How Healthy are Sunflower Seeds
Sunflower seeds are the gift of the beautiful sunflower that has rays of petals emanating from its bright yellow, seed-studded center. But we are also caring for health right ? Unfortunately, you can’t just make a blanket statement about the healthiness of a single food without addressing a diet as a whole. Let’s consider the pros and cons carefully. We’ll use 1/4 cup as our serving amount.
Sunflower is a tall, erect, herbaceous annual plant belonging to the family of Asteraceae, in the genus, Helianthus. Its botanical name is Helianthus annuus. It is native to Middle American region from where it spread as an important commercial crop all over the world through the European explorers.
Lets discuss Health benefits of sunflower seeds.
- Delicious, nutty, and crunchy sunflower seeds are widely considered as healthful foods. They are high in energy; 100 g seeds hold about 584 calories. Nonetheless, they are one of the incredible sources of health benefiting nutrients, minerals, antioxidants and vitamins.
- Very high in Vitamin E (also almost your entire RDA)
- Exceptionally high in Vitamin B1 (almost your entire Recommended Daily Amount (RDA); indeed, it is one of the richest food sources in existence for this vitamin)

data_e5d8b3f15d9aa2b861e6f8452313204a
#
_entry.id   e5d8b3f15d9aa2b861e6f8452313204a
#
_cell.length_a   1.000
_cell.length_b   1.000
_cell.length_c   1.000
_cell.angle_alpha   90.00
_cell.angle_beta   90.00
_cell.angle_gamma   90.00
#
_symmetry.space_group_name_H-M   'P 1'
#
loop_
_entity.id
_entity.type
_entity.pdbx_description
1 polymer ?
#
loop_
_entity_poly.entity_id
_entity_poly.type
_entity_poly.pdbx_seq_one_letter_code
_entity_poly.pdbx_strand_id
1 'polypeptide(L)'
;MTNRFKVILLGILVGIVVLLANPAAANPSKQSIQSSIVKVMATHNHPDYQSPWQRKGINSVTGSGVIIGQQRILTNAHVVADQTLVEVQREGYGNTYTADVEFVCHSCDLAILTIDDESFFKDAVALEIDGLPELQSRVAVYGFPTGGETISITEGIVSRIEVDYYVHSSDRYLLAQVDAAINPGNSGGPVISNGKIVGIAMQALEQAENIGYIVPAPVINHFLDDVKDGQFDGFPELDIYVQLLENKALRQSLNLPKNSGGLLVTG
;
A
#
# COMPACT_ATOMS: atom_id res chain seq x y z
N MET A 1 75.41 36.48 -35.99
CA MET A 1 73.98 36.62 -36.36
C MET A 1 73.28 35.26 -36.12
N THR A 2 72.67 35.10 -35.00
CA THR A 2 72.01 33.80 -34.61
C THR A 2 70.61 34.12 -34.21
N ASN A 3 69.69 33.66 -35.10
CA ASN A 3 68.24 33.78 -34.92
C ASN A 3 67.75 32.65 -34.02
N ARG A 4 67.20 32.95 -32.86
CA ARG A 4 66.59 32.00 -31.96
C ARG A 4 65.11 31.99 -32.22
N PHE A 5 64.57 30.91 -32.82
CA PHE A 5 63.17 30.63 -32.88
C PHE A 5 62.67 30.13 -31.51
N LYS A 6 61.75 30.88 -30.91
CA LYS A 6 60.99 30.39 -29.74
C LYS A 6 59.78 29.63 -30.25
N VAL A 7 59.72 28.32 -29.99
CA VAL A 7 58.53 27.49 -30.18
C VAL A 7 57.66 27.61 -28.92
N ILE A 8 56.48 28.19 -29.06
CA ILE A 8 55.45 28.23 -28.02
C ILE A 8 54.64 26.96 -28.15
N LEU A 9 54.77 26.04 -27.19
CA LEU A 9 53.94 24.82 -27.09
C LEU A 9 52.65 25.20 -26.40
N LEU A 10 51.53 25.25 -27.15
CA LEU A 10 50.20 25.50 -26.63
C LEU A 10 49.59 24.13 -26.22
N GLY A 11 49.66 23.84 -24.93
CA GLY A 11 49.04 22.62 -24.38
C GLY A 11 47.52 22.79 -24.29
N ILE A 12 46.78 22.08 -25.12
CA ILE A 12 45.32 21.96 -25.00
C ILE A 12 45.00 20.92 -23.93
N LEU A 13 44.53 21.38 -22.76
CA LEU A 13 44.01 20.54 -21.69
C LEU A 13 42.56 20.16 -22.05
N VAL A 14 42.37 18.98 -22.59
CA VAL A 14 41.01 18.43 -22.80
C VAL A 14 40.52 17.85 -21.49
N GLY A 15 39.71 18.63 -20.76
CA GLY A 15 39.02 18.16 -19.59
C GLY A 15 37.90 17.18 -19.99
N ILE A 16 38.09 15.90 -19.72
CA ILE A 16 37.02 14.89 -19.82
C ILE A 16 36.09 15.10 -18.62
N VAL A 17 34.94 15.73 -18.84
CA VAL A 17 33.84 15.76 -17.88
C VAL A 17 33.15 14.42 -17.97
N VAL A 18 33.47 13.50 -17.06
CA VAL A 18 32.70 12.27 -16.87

- Much of their calories come from fatty acids. The seeds are especially rich in poly-unsaturated fatty acid linoleic acid, which constitute more 50% fatty acids in them. They are also good in mono-unsaturated oleic acid that helps lower LDL or “bad cholesterol” and increases HDL or “good-cholesterol” in the blood. Research studies suggest that Mediterranean diet which is rich in monounsaturated fats help to prevent coronary artery disease, and stroke by favoring healthy blood lipid profile.
- Sunflower kernels are one of the finest sources of B-complex group of vitamins. They are very good sources of B-complex vitamins such as niacin, folic acid, thiamin (vitamin B1), pyridoxine (vitamin B6), pantothenic acid, and riboflavin.
Cons of Sunflower Seeds.
There is only one significant con, but it’s a big one:
- Sunflower seeds are very high in omega-6 fatty acids, which prevent you from effectively utilizing omega-3. Omega-3 has been proven to be very important in brain and heart health, as well as in decreasing inflammation and improving hormone response.
- 1/4th cup contains 11.75 g of omega-6, and only trace amounts of omega-3.
- 5 ounces wild-caught salmon; OR
- 7.5 ounces sardines; OR
- 1 lb Dover sole; OR
- 2 lbs shrimp; OR
- 2.5 lbs tilapia
Nutritionists recommend that the omega-3-to-omega-6 ratio should be at least 1:4, and there are probably health benefits up to 1:1. In order to get enough omega-3 to balance consumption of 1/4 cup of sunflower seeds (using the 1:4 ratio), you would need to eat:
But this assumes that the sunflower seeds are your only source of omega-6, which they almost certainly would not be!So is it worthwhile to consume sunflower seeds? Not to most people. Get your vitamin B1 and E from other sources.